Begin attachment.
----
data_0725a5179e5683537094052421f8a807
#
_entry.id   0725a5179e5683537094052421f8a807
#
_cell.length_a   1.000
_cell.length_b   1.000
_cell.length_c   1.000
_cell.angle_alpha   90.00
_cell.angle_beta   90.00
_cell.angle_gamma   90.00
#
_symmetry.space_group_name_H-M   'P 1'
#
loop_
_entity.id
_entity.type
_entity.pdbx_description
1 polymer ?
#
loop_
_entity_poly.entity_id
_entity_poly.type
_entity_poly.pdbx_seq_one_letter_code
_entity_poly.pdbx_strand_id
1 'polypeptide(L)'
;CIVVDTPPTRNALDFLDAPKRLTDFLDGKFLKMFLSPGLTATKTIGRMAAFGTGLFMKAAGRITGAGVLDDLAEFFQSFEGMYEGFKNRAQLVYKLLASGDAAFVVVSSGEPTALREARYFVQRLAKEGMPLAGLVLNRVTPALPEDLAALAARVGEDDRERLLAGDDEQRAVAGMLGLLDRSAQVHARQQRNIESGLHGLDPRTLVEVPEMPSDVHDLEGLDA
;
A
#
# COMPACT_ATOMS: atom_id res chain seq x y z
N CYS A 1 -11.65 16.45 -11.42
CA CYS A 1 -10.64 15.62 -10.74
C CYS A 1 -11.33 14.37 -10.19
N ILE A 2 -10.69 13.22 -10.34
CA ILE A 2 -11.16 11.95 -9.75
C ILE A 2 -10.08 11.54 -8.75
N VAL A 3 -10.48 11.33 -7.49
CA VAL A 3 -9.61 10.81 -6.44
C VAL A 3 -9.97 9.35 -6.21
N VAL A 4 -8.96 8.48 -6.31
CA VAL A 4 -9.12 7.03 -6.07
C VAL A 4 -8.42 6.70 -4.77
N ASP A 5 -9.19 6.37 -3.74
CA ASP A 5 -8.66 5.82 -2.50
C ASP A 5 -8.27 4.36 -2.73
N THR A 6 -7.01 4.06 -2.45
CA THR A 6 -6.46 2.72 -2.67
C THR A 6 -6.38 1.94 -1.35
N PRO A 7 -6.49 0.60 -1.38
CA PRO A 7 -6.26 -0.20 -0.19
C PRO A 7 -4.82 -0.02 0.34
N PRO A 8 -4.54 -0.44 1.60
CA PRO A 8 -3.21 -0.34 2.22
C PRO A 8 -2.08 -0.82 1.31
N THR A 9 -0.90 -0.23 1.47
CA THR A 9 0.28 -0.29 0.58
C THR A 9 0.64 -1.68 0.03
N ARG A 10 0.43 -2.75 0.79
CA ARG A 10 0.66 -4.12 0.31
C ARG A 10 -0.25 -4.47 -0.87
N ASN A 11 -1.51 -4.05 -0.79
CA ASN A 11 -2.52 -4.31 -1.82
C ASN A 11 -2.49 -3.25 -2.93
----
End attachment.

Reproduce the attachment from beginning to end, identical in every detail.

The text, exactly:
data_0725a5179e5683537094052421f8a807
#
_entry.id   0725a5179e5683537094052421f8a807
#
_cell.length_a   1.000
_cell.length_b   1.000
_cell.length_c   1.000
_cell.angle_alpha   90.00
_cell.angle_beta   90.00
_cell.angle_gamma   90.00
#
_symmetry.space_group_name_H-M   'P 1'
#
loop_
_entity.id
_entity.type
_entity.pdbx_description
1 polymer ?
#
loop_
_entity_poly.entity_id
_entity_poly.type
_entity_poly.pdbx_seq_one_letter_code
_entity_poly.pdbx_strand_id
1 'polypeptide(L)'
;CIVVDTPPTRNALDFLDAPKRLTDFLDGKFLKMFLSPGLTATKTIGRMAAFGTGLFMKAAGRITGAGVLDDLAEFFQSFEGMYEGFKNRAQLVYKLLASGDAAFVVVSSGEPTALREARYFVQRLAKEGMPLAGLVLNRVTPALPEDLAALAARVGEDDRERLLAGDDEQRAVAGMLGLLDRSAQVHARQQRNIESGLHGLDPRTLVEVPEMPSDVHDLEGLDA
;
A
#
# COMPACT_ATOMS: atom_id res chain seq x y z
N CYS A 1 -11.65 16.45 -11.42
CA CYS A 1 -10.64 15.62 -10.74
C CYS A 1 -11.33 14.37 -10.19
N ILE A 2 -10.69 13.22 -10.34
CA ILE A 2 -11.16 11.95 -9.75
C ILE A 2 -10.08 11.54 -8.75
N VAL A 3 -10.48 11.33 -7.49
CA VAL A 3 -9.61 10.81 -6.44
C VAL A 3 -9.97 9.35 -6.21
N VAL A 4 -8.96 8.48 -6.31
CA VAL A 4 -9.12 7.03 -6.07
C VAL A 4 -8.42 6.70 -4.77
N ASP A 5 -9.19 6.37 -3.74
CA ASP A 5 -8.66 5.82 -2.50
C ASP A 5 -8.27 4.36 -2.73
N THR A 6 -7.01 4.06 -2.45
CA THR A 6 -6.46 2.72 -2.67
C THR A 6 -6.38 1.94 -1.35
N PRO A 7 -6.49 0.60 -1.38
CA PRO A 7 -6.26 -0.20 -0.19
C PRO A 7 -4.82 -0.02 0.34
N PRO A 8 -4.54 -0.44 1.60
CA PRO A 8 -3.21 -0.34 2.22
C PRO A 8 -2.08 -0.82 1.31
N THR A 9 -0.90 -0.23 1.47
CA THR A 9 0.28 -0.29 0.58
C THR A 9 0.64 -1.68 0.03
N ARG A 10 0.43 -2.75 0.79
CA ARG A 10 0.66 -4.12 0.31
C ARG A 10 -0.25 -4.47 -0.87
N ASN A 11 -1.51 -4.05 -0.79
CA ASN A 11 -2.52 -4.31 -1.82
C ASN A 11 -2.49 -3.25 -2.93